Nunatsiaq Online
NEWS: Nunavik January 30, 2012 - 3:35 pm

Nunatsiavut man to embark on month-long trek to Nunavik

Nain man to use both traditional and modern tools on trip to Nunavik community

SARAH ROGERS
On Feb. 18, 24-year-old Noah Nochasak and accomplished Arctic traveller Jerry Kobalenko will leave from Nain to travel on foot to Kangiqsualujjuaq, at the mouth of the George River, with some 225 pounds of gear between them. (PHOTO COURTESY OF JERRY KOBALENKO)
On Feb. 18, 24-year-old Noah Nochasak and accomplished Arctic traveller Jerry Kobalenko will leave from Nain to travel on foot to Kangiqsualujjuaq, at the mouth of the George River, with some 225 pounds of gear between them. (PHOTO COURTESY OF JERRY KOBALENKO)

A young Inuk from Nain, Labrador, plans to use a blend of traditional and modern skills to fuel a month-long walking expedition to Nunavik.

On Feb. 18, 24-year-old Noah Nochasak and Arctic traveller Jerry Kobalenko will leave Nain to travel on foot to Kangiqsualujjuaq, at the mouth of the George River - each toting 225 pounds of gear behind them.

But there’s little ego involved in this 550-kilometre trek: Nochasak hopes to complete the trip as a way to connect him to the land his ancestors grew up on.

His goal?: “To prove what matters most,” said Nochasak, who works at a Nain radio station.

Nochasak, the son of a Hebron-born Inuk father and a Nova Scotia teacher, was born in Nain, where he spent part of his childhood.

But he spent a larger chunk of his life in Northern Ontario, and then Ottawa, before deciding to move back to Nunatsiavut about four years ago.

Nochasak wanted to be closer to his family there, and once he settled back in, he realized that he wanted to learn more about a way of life that was quickly fading in Nain – that of the traditional Inuit culture.

Nochasak said he began to pick up a lot of advice from his father and other hunters in the community about travelling and the way traditional tools are used to survive on the land.

He soon found that preserving that knowledge of the past was what “mattered most” to him.

Nochasak began to make his own tools – qamutiit, harpoons, qulliit. He was the first local resident in many decades to construct a traditional qajaq.

“Even though traditional skills are probably strongest in Nain (out of Nunatsiavut’s five communities) only a handful of people know how to make them,” Nochasak said.

“We have tourists coming up to do kayaking expeditions here, which is weird, since we hardly practice that form of travel any longer.”

That’s how Nochasak first came across writer and photographer Jerry Kobalenko, when Kobalenko and his wife came to kayak Labrador’s coast in 2011.

Kobalenko, who has twice trekked from Churchill Falls to Nain, spent the summer kayaking from Nain south to Rigolet.

Nochasak took interest and joined the couple for part of the trip down the coast.

Nochasak said he was impressed with Kobalenko’s ability to navigate on the land and sea, a skill Nochasak was keen to improve.

In the winter of 2011, Nochasak attempted the trek to Kangiqsualujjuaq alone with a qamutik loaded with supplies over mountainous terrain. But he realized two weeks into the trip that the expedition was too difficult for him to continue on solo.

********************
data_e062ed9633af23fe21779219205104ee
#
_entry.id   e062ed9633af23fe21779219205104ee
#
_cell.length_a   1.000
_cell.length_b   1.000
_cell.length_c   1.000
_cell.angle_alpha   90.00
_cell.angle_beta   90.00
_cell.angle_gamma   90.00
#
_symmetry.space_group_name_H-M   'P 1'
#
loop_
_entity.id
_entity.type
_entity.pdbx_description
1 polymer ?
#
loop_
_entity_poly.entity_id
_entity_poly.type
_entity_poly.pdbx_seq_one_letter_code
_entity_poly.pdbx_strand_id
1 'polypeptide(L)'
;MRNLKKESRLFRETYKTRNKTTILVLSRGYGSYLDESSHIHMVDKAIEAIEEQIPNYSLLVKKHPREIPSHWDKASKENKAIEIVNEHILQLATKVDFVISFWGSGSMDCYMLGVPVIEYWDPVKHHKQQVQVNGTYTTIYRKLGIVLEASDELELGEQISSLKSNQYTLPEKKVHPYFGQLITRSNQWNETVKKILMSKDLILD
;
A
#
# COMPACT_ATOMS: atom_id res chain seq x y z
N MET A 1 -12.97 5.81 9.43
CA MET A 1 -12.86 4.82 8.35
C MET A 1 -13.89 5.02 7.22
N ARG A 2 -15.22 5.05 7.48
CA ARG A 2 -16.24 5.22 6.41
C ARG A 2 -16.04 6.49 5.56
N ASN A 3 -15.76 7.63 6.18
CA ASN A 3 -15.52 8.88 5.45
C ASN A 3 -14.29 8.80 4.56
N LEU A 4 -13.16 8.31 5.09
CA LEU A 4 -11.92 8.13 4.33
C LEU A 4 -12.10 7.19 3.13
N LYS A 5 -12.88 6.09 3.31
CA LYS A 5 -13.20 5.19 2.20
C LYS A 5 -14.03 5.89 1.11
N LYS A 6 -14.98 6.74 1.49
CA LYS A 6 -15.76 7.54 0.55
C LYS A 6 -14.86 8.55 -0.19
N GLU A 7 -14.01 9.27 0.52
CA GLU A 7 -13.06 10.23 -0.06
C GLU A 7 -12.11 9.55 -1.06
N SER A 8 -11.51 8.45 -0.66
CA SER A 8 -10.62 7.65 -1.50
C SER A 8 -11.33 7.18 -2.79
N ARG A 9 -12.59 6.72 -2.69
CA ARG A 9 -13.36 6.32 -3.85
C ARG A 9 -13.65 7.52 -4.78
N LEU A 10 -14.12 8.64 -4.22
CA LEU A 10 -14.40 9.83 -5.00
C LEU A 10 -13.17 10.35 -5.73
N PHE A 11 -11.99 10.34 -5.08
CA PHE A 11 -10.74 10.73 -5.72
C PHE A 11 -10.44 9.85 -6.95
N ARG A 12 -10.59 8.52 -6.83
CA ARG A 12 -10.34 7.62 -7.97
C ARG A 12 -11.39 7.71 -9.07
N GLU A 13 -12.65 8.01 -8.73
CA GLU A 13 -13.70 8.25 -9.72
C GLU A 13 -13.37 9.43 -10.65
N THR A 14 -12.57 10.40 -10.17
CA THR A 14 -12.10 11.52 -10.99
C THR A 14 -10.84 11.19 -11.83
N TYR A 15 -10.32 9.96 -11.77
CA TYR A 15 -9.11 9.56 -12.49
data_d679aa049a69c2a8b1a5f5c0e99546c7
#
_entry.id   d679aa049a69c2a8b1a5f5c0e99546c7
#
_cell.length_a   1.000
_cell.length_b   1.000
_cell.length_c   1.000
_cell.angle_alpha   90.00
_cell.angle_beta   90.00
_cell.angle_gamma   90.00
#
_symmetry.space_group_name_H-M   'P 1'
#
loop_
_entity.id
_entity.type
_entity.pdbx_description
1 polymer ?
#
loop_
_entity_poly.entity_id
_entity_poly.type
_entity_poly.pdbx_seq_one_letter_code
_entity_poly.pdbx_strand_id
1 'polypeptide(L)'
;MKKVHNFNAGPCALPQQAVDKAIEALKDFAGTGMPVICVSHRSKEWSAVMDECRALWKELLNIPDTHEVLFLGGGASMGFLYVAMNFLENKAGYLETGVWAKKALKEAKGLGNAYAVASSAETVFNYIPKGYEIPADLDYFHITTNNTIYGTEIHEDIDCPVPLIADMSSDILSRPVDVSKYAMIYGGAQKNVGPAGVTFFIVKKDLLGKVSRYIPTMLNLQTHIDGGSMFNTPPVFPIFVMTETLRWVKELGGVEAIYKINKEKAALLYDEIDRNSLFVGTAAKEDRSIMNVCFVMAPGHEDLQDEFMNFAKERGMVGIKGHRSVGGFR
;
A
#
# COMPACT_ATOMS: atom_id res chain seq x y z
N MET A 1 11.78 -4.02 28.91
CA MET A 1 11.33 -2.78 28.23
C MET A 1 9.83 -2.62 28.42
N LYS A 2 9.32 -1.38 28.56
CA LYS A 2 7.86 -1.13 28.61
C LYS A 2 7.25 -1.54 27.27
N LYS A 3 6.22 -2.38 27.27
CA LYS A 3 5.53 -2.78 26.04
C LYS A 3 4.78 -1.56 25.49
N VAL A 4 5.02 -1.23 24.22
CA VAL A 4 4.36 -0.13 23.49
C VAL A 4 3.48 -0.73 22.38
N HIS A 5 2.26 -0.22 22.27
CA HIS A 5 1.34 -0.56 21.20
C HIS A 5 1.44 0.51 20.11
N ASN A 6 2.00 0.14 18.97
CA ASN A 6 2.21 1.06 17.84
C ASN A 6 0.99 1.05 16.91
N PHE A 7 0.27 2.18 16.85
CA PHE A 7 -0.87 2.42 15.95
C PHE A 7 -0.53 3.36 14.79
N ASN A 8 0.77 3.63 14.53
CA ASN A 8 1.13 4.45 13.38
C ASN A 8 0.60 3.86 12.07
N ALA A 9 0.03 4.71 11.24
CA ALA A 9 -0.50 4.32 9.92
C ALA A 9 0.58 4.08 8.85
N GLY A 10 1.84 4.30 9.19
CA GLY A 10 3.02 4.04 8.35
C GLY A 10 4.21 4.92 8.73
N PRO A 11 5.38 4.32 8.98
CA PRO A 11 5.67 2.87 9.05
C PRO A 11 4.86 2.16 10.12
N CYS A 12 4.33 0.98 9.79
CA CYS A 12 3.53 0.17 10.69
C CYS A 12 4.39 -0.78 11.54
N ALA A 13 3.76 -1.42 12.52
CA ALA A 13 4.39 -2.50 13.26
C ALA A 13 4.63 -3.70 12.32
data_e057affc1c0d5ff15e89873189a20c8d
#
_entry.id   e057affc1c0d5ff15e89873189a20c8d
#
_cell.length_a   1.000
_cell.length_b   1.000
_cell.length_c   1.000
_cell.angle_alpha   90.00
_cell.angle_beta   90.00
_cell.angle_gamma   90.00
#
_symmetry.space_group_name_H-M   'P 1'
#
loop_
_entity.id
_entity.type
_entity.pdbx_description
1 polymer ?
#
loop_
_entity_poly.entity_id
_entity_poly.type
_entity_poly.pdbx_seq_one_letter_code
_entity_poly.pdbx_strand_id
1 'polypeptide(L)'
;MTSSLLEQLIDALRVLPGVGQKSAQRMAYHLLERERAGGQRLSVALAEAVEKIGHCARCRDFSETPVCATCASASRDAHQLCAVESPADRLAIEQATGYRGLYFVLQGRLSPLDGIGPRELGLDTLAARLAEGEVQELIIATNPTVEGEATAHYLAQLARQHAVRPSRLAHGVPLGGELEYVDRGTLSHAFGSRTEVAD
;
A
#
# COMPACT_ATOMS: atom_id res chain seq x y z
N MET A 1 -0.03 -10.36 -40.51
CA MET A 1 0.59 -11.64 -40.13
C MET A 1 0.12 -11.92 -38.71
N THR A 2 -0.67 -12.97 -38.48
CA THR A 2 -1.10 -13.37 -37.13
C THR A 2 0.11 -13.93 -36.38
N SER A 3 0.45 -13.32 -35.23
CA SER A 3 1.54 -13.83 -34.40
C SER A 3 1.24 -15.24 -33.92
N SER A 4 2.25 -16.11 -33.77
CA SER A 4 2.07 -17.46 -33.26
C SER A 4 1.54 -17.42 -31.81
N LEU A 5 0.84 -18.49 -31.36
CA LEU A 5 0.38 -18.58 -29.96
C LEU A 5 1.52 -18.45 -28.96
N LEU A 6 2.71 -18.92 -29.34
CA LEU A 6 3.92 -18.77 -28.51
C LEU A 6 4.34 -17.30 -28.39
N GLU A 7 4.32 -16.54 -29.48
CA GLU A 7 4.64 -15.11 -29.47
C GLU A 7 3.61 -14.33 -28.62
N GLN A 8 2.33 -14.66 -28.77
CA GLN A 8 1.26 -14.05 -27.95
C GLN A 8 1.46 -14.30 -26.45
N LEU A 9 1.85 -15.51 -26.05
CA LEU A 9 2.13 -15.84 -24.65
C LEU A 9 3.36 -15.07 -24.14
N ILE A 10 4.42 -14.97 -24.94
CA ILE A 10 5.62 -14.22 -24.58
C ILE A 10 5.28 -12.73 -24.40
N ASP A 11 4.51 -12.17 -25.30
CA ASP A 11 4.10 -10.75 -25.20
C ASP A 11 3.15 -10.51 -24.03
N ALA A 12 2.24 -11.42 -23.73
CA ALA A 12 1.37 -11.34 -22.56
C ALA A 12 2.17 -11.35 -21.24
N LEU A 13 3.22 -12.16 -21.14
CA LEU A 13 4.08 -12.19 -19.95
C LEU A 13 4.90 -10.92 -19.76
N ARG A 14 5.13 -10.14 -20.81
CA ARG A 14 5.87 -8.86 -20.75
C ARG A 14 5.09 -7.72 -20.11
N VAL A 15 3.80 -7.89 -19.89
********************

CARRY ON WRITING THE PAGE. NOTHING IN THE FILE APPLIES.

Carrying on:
So he began to plan for another walking expedition towards the Nunavik community at the mouth of the George River, one that would take him over lakes rather than directly through the Torngat mountains.

“Originally, I wanted to do a strictly Inuit trip,” Nochasak said. “I needed someone beside me to help me cope with the stress of being out on unfamiliar land.”

But when Nochasak couldn’t find a fellow Inuk to travel with, he asked Kobalenko, who agreed to join him.

The two have different approaches to long-distance Arctic travel, but both feel the other has something valuable to bring to the experience.

“I feel a little better prepared having such a good partner,” Nochasak said.

Nochasak and Kobalenko plan to each haul 225 pounds of gear over 550 kilometres – a trip they estimate will take about a month to complete.

But Nochasak’s gear will differ slightly from Kobalenko’s: he plans to stock up on country foods to sustain him.

“Food is very important to me and I’ve tried lots of kinds,” he said. “But what works best for me is caribou and seal. They give me the energy I need to haul gear 10 hours a day.”

Most of the country food will be packaged in advance, but Nochasak also plans to hunt along the way.

While Nochasak plans to wear traditional clothing like kamiit to protect his feet, the pair will sleep in a modern tent, pull fibreglass sleds and use a gas stove. (Nochasak’s handmade qulliq proved to be too time-consuming on his last trek.)

But Kobalenko, 55, who has completed some 30 Arctic expeditions, says he’s impressed with Nochasak’s enthusiasm and traditional approach to long-distance travel.

“Noah is the first Inuk I have met who is interested in doing long-distance travel,” Kobalenko said. “He’s bright and enthusiastic and he’s trying to connect with roots, like not many are.“

Kobalenko says he’s never travelled with someone 30 years younger and he hopes both men find equal footing.

“I think we’re both scared of not being able to keep up with each other,” Kobalenko laughed. “I’m hoping we can combine our skills. If he can take some of my modern experience and adapt it to his traditional lifestyle, that’s great.”

Nochasak chose Kangiqsualujjuaq because of its proximity to Nain, but also because it’s a popular destination for Nunatsiavut travellers year round.

Nochasak’s father makes the trip to the Nunavik community at least once a year, he said.

Once he arrives in Kangiqsualujjuaq, Nochasak hopes to visit for a few days and brush up on his Inuktitut.

Nochasak and Kobalenko will get some of their transportation subsidized by Air Labrador, Makivik Corp. and the Canadian Rangers.

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